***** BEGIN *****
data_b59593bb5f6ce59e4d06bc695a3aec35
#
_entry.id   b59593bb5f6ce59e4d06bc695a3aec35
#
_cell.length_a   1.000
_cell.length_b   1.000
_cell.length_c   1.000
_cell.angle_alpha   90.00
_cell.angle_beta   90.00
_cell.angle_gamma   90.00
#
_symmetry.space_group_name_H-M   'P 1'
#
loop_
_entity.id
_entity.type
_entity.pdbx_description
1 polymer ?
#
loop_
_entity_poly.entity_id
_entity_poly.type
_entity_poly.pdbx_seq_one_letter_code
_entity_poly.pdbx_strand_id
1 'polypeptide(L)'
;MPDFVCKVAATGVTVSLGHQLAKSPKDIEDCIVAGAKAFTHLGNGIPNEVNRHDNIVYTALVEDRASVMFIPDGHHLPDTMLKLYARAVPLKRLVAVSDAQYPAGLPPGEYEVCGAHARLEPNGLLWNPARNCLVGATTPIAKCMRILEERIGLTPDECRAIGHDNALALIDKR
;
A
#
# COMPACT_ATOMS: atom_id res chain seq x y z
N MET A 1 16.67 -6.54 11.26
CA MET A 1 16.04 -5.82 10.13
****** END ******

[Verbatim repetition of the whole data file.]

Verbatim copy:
data_b59593bb5f6ce59e4d06bc695a3aec35
#
_entry.id   b59593bb5f6ce59e4d06bc695a3aec35
#
_cell.length_a   1.000
_cell.length_b   1.000
_cell.length_c   1.000
_cell.angle_alpha   90.00
_cell.angle_beta   90.00
_cell.angle_gamma   90.00
#
_symmetry.space_group_name_H-M   'P 1'
#
loop_
_entity.id
_entity.type
_entity.pdbx_description
1 polymer ?
#
loop_
_entity_poly.entity_id
_entity_poly.type
_entity_poly.pdbx_seq_one_letter_code
_entity_poly.pdbx_strand_id
1 'polypeptide(L)'
;MPDFVCKVAATGVTVSLGHQLAKSPKDIEDCIVAGAKAFTHLGNGIPNEVNRHDNIVYTALVEDRASVMFIPDGHHLPDTMLKLYARAVPLKRLVAVSDAQYPAGLPPGEYEVCGAHARLEPNGLLWNPARNCLVGATTPIAKCMRILEERIGLTPDECRAIGHDNALALIDKR
;
A
#
# COMPACT_ATOMS: atom_id res chain seq x y z
N MET A 1 16.67 -6.54 11.26
CA MET A 1 16.04 -5.82 10.13